New Lease SpeedConnect Sprint B011 Map BRS BTA011 - Alpena, MI F3
New Lease SpeedConnect Sprint B011 Map BRS BTA011 - Alpena, MI F4
New Lease SpeedConnect Sprint B011 Map BRS BTA011 - Alpena, MI H1
New Lease SpeedConnect Sprint B011 Map BRS BTA011 - Alpena, MI H2
New Lease SpeedConnect Sprint B011 Map BRS BTA011 - Alpena, MI H3
New Lease SpeedConnect Sprint B307 Map BRS BTA307 - Mt. Pleasant, MI E4
New Lease SpeedConnect Sprint B307 Map BRS BTA307 - Mt. Pleasant, MI F4
New Lease SpeedConnect Sprint B390 Map BRS BTA390 - Saginaw-Bay City, MI E4
New Lease SpeedConnect Sprint B390 Map BRS BTA390 - Saginaw-Bay City, MI F4
New Lease T-Mobile RigNet WPWV330 700MHz CMA306 - Gulf of Mexico C

Millimeter Wave - Upper Microwave Flexible Use (Auction Channels) August 30, 2018 13:31

In our Millimeter Wave - Spectrum Ownership Analysis Tool, we have incorporated the FCC's re-licensing of the LMDS A band (27.500-28.350GHz) into the new Upper Microwave Flexible Use Service.  In making this change the FCC issued new call signs and leases for all of the previous LMDS A band BTA area licenses with L1 and L2 band Upper Microwave Flexible Use Service channels.  In the new framework (and our database) a new call sign was release for each channel (L1, L2) by county.  The remaining A band licenses remained LMDS licenses.
Spectrum Grid:
County Analysis:
As you can see in the image below, we still provide the county-level spectrum depth by frequency band for the entire LMDS band (purple).
But we also break out the L1, L2, A, and B channel's spectrum depth separately.  This is a useful view to determine if the L1/L2 channels will be available from the FCC in the November auction.

Transforming the 2.5 GHz Band April 24, 2018 13:57

On April 19th, the FCC opened a docket to collect comments related to "Transforming the 2.5 GHz Band".  As background, the US 2.5GHz spectrum band encompasses 33 channels.  20 channels (A, B, C, D, and G groups) are designated for Educational Broadcast Service (EBS) and 13 (BRS1/2, E, F, and H) are designated for Broadband Radio Service (BRS).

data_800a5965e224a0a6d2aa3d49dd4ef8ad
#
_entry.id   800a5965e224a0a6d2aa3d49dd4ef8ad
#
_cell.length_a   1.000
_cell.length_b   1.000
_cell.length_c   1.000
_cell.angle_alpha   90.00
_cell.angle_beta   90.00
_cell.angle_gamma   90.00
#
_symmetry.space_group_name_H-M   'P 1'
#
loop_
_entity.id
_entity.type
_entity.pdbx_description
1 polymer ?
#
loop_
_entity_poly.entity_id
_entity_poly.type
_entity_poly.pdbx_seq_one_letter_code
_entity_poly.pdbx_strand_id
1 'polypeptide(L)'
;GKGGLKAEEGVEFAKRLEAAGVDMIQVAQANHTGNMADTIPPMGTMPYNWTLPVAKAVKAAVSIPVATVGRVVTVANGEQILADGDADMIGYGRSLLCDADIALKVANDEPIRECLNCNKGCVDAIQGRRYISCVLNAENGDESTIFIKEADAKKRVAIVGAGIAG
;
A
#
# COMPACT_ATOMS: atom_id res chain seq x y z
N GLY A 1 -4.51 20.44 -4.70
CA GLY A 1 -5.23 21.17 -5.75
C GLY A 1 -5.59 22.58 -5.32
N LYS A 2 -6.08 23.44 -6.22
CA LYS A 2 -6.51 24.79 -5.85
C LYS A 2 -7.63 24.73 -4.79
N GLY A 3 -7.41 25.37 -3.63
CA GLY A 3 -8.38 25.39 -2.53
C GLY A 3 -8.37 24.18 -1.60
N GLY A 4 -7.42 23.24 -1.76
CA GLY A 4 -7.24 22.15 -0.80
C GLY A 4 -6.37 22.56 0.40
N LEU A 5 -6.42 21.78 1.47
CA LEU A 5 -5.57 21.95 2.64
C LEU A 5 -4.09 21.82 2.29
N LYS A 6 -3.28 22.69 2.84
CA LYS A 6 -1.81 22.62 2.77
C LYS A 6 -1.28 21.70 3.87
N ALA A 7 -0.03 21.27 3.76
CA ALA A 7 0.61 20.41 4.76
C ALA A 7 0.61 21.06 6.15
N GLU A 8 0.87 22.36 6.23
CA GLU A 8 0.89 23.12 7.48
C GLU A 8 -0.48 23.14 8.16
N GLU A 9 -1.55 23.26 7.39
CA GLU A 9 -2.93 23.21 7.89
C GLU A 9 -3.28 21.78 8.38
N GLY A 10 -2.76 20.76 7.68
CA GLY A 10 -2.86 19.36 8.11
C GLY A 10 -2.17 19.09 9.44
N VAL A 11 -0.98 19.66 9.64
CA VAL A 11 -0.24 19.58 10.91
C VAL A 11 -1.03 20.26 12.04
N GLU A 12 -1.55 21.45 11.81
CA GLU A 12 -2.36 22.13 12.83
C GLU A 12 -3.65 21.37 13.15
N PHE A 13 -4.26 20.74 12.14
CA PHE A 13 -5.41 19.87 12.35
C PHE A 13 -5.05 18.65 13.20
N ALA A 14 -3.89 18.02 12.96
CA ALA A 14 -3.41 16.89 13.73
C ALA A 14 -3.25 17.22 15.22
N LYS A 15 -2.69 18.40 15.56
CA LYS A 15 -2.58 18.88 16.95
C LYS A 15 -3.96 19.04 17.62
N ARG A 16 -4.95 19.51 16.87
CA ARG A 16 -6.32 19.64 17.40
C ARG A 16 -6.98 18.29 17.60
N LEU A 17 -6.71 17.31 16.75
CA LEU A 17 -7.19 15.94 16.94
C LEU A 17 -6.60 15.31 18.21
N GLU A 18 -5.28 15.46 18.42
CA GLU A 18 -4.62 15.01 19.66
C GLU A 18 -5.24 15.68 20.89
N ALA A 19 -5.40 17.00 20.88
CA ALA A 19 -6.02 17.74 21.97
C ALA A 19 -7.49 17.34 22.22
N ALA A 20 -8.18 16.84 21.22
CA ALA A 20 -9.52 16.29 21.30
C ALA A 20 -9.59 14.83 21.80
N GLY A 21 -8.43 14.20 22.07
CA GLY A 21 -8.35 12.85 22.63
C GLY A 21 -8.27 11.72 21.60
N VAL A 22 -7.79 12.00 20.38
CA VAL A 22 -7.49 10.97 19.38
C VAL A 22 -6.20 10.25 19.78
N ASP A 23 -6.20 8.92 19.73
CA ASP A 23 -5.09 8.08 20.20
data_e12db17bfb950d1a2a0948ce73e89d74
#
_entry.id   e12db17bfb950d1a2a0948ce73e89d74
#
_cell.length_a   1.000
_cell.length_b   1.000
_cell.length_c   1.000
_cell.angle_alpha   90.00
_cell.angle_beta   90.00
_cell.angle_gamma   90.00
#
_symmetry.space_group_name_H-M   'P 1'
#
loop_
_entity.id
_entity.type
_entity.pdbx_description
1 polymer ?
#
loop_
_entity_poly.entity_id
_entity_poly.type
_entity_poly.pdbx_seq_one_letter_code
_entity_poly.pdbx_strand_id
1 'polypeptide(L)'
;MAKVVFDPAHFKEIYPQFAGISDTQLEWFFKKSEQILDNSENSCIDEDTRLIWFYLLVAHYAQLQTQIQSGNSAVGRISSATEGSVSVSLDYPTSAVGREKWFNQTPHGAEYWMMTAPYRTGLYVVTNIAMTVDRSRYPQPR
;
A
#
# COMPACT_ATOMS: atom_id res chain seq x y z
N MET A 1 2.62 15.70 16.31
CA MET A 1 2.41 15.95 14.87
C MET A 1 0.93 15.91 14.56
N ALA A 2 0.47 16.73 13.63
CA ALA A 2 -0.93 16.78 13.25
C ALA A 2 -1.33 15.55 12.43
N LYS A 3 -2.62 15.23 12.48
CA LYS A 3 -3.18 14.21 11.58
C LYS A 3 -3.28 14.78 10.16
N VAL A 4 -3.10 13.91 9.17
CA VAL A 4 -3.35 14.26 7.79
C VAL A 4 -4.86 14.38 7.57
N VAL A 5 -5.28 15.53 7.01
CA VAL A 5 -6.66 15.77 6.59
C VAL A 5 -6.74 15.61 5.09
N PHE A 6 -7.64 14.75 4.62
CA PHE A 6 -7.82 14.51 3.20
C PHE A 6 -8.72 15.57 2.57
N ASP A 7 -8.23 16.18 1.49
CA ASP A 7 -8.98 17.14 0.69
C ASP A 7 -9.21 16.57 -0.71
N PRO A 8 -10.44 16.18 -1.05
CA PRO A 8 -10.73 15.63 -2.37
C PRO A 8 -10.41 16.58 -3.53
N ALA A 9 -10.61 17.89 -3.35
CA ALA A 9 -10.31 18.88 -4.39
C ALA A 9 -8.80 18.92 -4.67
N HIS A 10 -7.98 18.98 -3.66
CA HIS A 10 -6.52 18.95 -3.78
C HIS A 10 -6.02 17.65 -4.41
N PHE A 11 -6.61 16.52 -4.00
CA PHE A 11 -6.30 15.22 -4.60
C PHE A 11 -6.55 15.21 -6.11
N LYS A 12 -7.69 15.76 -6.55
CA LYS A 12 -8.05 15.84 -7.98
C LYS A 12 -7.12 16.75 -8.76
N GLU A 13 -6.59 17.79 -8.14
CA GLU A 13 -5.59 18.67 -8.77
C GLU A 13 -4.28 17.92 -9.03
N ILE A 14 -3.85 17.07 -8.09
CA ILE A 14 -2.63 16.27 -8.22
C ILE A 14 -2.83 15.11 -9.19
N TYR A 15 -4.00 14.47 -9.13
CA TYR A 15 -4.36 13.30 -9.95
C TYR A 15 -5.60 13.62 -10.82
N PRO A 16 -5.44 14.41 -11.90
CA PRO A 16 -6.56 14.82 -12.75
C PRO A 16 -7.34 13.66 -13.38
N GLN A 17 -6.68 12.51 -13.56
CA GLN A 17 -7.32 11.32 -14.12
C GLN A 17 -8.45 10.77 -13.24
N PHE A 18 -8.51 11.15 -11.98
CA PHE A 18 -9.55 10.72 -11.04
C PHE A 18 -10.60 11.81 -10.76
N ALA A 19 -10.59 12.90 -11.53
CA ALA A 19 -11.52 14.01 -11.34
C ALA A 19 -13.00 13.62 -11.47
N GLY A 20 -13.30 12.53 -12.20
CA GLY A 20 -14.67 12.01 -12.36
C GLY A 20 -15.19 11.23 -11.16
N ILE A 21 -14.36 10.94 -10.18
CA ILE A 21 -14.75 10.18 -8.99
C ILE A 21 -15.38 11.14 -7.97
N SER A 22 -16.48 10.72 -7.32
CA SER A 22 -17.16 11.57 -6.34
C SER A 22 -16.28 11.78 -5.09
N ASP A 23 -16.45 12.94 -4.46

License Area:

Sprint owns a vast majority of the BRS licenses and leases a vast majority of the EBS licenses.  The licensing limitations for this spectrum are drawn from its origins providing broadcast video services.  The original licenses were formed as 35 mile radius circles centered on the video transmitting site.  When two licenses overlapped, a football shaped area would be formed.  A line would be drawn through the end points of the "football" splitting the overlapping license area between the two licensees.  BRS licenses include both 35 mile radius licenses, geographic area licenses (entire BTA) and Entire BTA license with cutouts for existing 35 mile radius licenses.

In 2009, a Broadband Radio Service auction (Auction 86) included the remaining unlicensed areas within each BTA for the BRS channels, but the unlicensed area in each BTA for the EBS channels was not auctioned.

Channel Plan Transition:

Prior to this point, Clearwire was launching pre-WiMax networks on the EBS/BRS pre-transition band plan which was designed around video operation.  As you can see in the Pre-Transition chart below, the A channels (A1, A2, A3, and A4) are separated by the B channels (B1, B2, B3, and B4).  This allowed all of the A channels to be broadcast at a video site without interference.  Clearwire would need to control both sets of the "interleaved" channels to have enough contiguous spectrum to launch their RAN network in a market.

To facilitate data network deployments and to protect the remaining video operations the FCC provided a way to transistion licenses to the Post-Transition band plan on a BTA market basis.  If there was a significant commercial video operation in a market, that BTA market was able waived from transition and it stayed with the Pre-Transition band plan.  The Post-Transition band plan put the remaining video operators into the mid-band segment (A4, B4, C4, D4, G4, F4, and E4) and provides contiguous spectrum (16.5MHz) for the rest of the channel group (e.g. A1, A2, and A3)